"Are you serious about that?" Lahorn asked.
"Very," Jack said, with a smile. "I'm a direct kin to that Witch Doctor. Of course, she had a daughter who married a werewolf, and well, until recently, no one in my family was capable of using the magic."
"What do you mean by, until recently?" Lahorn asked.
"My daughter has the gift," Jack said. "Because of the fact that she was born human instead of a werewolf, the magic that lays dormant in my blood has awakened in her. Me and Jane were going to send her to a school for magic users when, well, her uncle was killed and my family moved out here. From what I can tell, that dridder doesn't know about it, otherwise he'd of killed her beforehand, as she doesn't know what she is yet. But once she does, he'd better watch out."
"How come?" Lefleet asked.
"Because of the fact that I'm going to do something to wake my son and daughter up tonight just before the two of you leave," Jack said. "I'm going to teach this boy a simple dream spell, and put my image in their heads, and tell them that I'm coming for them, and to be ready. Then Lahorn, I need you to take him with you when you go to Red Horn's encampment."
"And why should I take this nigger with me?" Lahorn asked angrily. "It's bad enough that you want me to stay with them injins, but this is-"
"An order as your superior," Jack said, as he looked the minotaur in the eyes. "I am just under Jacob when it comes to the Double D you know, and this concerns the Double D big time. When I was done at the Sheriff’s office, I went to check on the cattle. They were stolen, and I tracked them to one cattle pen in town. However, it is heavily guarded, by almost twenty giants, most of them former soldiers from the looks of them. In fact, I recognized one of them, but since I didn't get too close to them, he didn't see me. Anyways, that boy will have to be someplace safe, and that place is with you. You are to treat him as if he was your kid brother."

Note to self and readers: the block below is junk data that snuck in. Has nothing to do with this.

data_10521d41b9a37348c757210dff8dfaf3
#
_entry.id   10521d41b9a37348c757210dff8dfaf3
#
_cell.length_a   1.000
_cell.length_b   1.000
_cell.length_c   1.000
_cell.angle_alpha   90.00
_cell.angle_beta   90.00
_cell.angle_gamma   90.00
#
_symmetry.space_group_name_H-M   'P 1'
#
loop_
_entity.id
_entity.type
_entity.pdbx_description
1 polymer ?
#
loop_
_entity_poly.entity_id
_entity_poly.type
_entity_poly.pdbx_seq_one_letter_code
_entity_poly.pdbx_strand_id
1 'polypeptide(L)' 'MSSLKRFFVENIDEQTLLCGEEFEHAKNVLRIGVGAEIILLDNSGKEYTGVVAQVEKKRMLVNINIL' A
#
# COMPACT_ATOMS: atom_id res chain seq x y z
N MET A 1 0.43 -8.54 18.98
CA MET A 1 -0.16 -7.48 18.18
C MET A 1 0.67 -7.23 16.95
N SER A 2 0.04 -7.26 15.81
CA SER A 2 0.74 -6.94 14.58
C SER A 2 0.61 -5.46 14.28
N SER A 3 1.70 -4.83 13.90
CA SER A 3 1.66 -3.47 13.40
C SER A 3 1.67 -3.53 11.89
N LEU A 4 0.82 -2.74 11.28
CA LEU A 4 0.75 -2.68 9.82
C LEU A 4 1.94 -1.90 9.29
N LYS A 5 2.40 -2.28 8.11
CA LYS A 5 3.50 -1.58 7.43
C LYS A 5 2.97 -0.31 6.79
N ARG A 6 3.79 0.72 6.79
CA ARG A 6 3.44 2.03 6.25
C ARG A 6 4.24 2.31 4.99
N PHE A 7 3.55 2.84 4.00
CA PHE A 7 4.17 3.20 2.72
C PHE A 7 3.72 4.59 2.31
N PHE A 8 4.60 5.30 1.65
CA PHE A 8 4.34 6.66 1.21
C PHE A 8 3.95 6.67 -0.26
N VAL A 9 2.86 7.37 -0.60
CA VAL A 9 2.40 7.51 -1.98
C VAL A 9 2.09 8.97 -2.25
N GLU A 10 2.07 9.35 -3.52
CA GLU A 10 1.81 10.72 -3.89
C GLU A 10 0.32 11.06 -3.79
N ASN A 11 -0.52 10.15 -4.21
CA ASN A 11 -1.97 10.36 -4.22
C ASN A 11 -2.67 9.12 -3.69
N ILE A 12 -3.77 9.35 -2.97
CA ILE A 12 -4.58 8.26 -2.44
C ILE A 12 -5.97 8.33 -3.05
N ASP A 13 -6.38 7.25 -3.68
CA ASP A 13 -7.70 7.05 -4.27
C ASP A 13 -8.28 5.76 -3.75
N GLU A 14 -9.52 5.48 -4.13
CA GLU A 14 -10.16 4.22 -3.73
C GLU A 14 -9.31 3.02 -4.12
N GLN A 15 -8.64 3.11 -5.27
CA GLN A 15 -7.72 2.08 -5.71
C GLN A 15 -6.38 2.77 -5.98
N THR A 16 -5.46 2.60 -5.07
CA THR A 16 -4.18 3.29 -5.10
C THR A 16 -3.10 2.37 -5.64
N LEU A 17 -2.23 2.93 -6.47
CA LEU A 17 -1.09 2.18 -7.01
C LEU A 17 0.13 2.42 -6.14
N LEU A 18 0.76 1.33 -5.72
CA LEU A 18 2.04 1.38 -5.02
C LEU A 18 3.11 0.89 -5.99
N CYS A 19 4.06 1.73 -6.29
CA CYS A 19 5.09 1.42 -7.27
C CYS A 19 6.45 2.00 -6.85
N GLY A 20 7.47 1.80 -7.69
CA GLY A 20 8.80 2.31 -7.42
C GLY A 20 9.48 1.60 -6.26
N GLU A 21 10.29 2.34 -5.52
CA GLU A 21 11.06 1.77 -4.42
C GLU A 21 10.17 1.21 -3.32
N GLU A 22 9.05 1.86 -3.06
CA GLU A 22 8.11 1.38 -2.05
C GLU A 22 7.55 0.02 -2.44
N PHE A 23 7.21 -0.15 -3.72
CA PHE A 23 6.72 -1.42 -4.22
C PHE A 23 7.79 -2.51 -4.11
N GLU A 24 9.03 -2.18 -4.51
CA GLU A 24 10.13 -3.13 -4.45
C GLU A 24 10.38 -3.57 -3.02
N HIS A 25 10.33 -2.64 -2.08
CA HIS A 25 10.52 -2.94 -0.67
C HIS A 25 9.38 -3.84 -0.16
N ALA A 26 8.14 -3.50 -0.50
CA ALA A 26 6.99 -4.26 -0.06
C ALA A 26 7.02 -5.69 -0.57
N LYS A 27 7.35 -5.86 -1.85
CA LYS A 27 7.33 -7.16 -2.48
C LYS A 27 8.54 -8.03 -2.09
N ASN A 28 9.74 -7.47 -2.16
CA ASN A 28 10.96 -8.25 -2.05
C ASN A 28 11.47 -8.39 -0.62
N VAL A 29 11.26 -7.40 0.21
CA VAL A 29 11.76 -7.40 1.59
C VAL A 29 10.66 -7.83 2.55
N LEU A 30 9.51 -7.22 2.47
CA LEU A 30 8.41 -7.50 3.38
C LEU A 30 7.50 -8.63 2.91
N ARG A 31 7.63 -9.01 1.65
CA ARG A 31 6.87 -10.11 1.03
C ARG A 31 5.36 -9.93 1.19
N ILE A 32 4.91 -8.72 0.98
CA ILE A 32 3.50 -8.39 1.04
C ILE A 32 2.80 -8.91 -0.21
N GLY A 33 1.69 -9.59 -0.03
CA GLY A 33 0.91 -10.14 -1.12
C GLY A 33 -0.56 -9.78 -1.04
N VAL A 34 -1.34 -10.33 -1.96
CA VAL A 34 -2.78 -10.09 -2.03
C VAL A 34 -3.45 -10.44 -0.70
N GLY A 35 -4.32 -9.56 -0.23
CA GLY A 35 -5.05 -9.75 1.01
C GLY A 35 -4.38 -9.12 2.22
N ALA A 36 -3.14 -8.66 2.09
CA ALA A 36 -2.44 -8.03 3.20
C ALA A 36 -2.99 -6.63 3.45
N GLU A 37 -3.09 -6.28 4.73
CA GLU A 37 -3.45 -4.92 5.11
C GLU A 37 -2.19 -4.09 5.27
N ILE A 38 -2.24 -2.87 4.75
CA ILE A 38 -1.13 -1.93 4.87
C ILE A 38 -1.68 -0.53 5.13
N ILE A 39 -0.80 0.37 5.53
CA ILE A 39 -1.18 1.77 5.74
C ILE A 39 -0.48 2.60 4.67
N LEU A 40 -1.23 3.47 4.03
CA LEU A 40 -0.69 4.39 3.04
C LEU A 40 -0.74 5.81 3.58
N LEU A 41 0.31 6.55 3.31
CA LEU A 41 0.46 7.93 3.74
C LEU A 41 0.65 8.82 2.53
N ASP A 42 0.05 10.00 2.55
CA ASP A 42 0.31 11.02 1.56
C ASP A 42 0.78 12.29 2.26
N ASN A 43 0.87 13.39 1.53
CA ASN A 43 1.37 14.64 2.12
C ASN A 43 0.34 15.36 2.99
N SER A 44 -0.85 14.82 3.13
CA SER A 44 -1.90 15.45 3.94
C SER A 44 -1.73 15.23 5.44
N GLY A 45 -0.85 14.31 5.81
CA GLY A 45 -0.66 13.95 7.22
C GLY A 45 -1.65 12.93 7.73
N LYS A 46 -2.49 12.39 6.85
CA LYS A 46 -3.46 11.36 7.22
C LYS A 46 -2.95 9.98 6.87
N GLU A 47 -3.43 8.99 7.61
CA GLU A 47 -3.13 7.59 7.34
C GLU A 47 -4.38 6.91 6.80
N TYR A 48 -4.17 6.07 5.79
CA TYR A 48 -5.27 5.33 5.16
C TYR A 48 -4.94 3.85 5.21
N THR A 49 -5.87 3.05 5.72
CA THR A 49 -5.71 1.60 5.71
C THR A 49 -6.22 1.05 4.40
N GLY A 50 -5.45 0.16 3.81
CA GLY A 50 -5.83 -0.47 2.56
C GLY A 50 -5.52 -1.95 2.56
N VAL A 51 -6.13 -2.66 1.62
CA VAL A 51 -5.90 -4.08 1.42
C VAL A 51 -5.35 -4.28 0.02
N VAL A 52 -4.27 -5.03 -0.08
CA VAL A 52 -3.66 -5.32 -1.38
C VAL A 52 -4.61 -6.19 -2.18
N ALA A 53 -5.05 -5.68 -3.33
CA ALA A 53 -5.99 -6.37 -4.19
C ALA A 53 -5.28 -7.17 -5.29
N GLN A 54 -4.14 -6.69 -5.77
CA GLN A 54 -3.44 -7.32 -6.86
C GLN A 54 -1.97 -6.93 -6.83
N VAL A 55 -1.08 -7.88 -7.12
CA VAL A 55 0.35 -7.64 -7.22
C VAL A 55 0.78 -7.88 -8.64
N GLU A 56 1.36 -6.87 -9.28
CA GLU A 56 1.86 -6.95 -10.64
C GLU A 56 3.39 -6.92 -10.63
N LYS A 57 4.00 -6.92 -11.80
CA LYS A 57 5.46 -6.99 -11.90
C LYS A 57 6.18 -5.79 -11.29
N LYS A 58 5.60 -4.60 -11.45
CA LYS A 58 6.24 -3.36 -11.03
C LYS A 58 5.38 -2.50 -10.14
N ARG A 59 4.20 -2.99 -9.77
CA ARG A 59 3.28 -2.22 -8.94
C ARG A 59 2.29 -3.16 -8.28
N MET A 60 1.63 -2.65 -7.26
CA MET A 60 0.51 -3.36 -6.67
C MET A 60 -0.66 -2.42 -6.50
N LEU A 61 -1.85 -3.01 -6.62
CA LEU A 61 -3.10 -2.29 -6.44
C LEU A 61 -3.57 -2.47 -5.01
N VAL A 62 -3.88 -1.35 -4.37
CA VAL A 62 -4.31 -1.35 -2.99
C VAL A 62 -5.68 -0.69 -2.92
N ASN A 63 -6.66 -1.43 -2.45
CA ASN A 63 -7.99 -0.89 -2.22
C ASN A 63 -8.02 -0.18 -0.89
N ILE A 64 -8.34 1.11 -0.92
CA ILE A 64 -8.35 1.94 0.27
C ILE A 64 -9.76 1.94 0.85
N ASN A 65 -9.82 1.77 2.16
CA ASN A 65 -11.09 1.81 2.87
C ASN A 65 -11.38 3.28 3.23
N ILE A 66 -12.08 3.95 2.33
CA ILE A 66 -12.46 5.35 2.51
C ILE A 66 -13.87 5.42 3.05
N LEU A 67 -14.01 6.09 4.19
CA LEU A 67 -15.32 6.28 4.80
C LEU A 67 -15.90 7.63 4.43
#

"Then why don't you have him travel with horsebrains here?" Lahorn said, pointing at Lefleet. "He's the one who bought him."
"For a very simple reason," Jack said. "The boy looks exactly like James, Lefleet's old friend. I don't want him to do something that he'll regret if something happened to him, as I don't want him to rape the boy if he saw James instead of the boy. Get the picture?"
"I getch ya," Lahorn said.
"Are you alright with that Lefleet?" Jack asked, looking at the centaur.
"Yeah," the young man said. "I don't want what happened to James to happen to him."
"Good," Jack said. "Now, let's get to work. After all, this won't be easy to say the least."
For the rest of the day, as Lahorn and Lefleet prepared themselves for travel, Jack taught the young Witch Doctor the spell he needed. It had taken a while to gain the young man's trust, which wasn't easy but it paid off in the end, when Jack sent his message to his kids, who wouldn't remember any of it until it was time to act.
"Alright you three," he said shortly after midnight. "Remember to be careful out there. I wish you the best of luck. And may some luck be on our side."
With that, the three young ones took off, leaving Jack alone in the town of a man who had his wife and kids.
*To be continued in Chapter Three*